AGAWAM--- The state Historical Commission will not halt construction of the $185 million Berkshire Power Plant, saying that concerns of American Indian graves located there are invalid. "At this point, there is no legal reason to stop or delay this project," said Sandra A. Curro, public relations director for the commission, yesterday.

The commission has also refused to order Berkshire Power to perform a new antrhoroplogical study of the sire, as was requested by the opponents…

Four days after Berkshire Power started excavation work on the site, plant opponents and a woman of American Indian heritage announced that they had uncovered evidence showing there could be ancient graves and artifacts on the site.

They also claimed that the state-required archaeological survey of the site in 1995 was flawed and should be redone…

"We feel it was very adequate, and she (the anthropologist) was very thorough," Curro said.

If human bones are unearthed during construction, state law requires the company to halt work immediately and notify the commission, she said.

It cost Berkshire Power about $1million to have the archeological study undertaken, and the company feels it is accurate, said Anthony L. Cignoli, a Springfield consultant and spokesman for Berkshire Power… He argued that opponents had no evidence to back up their theory of a burial site located on the property, and said the claim was just another ploy to stop the plant.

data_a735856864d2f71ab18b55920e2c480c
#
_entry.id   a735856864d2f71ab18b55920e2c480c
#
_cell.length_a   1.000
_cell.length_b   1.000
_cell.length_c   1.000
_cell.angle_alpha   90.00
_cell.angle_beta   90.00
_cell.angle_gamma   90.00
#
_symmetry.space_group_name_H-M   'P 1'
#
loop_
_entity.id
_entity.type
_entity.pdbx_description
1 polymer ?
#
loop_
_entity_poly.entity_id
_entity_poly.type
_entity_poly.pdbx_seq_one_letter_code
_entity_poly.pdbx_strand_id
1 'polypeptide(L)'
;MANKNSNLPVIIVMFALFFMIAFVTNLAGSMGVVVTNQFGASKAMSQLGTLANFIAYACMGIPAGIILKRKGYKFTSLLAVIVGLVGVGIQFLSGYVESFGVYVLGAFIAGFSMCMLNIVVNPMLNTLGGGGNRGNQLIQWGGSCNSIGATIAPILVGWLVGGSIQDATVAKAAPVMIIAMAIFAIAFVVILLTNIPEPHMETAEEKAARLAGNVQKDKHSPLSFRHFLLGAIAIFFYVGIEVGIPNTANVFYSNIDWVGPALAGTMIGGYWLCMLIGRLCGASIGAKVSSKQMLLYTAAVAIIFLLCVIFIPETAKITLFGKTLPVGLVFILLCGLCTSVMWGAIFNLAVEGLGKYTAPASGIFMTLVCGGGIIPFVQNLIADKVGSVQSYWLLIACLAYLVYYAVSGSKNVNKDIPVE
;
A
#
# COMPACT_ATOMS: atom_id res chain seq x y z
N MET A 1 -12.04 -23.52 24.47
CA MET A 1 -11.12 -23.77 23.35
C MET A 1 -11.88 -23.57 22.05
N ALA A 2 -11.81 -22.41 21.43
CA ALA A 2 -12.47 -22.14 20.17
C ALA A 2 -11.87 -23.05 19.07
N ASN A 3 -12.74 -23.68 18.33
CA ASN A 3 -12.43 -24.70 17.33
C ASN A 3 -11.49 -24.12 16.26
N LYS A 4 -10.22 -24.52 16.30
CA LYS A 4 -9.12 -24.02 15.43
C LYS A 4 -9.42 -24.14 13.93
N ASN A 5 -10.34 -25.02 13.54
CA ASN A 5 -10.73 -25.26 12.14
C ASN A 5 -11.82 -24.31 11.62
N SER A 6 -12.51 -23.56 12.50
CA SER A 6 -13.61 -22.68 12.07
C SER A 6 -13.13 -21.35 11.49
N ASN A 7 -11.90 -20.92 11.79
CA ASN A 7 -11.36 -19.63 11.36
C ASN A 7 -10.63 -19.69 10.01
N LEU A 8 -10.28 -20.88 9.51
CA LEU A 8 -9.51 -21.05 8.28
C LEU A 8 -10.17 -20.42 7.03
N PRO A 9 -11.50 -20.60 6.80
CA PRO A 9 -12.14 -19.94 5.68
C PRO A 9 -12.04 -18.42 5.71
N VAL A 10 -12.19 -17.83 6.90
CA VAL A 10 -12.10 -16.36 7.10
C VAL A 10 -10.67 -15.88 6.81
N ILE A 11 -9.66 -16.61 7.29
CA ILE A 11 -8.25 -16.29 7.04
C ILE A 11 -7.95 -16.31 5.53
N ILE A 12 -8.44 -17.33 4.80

But opponents said neighbors have discovered a number of artifacts on the 40 acres Berkshire Power purchased in January. They said the survey is flawed because neighbors were never interviewed. "It is very disappointing," said Karl H. Stieg, spokesman for a plant opposition group. "We are not trying to stop the project by this. It is a shame that they are willing to see the history of the town be buried."

Owen R. Broadhurst---

And a Follow-up

Thursday, 23-Apr-98 21:42:17 writes:

All e-mail addresses listed for Massachusetts state senators now follow:

i have yet to compile all available e-mail addresses for state representatives, but detail what i have amassed below:

RepCeleHahn RepChrisHodgkins

(snipped due to broken links)

The Power Development Company has a website to contact:

Relevant State Agencies:

Meg Colclough
Executive Office of Environmental Affairs
100 Cambridge St. - 20th Fl.
Boston, MA 02202
(617)727-9800 x 218

Websites for relevant state agencies:
Executive Office of Environmental Affairs
Massachusetts Historical Commission

The website should assist in enabling you to contact other state and municipal offices.

Please e-mail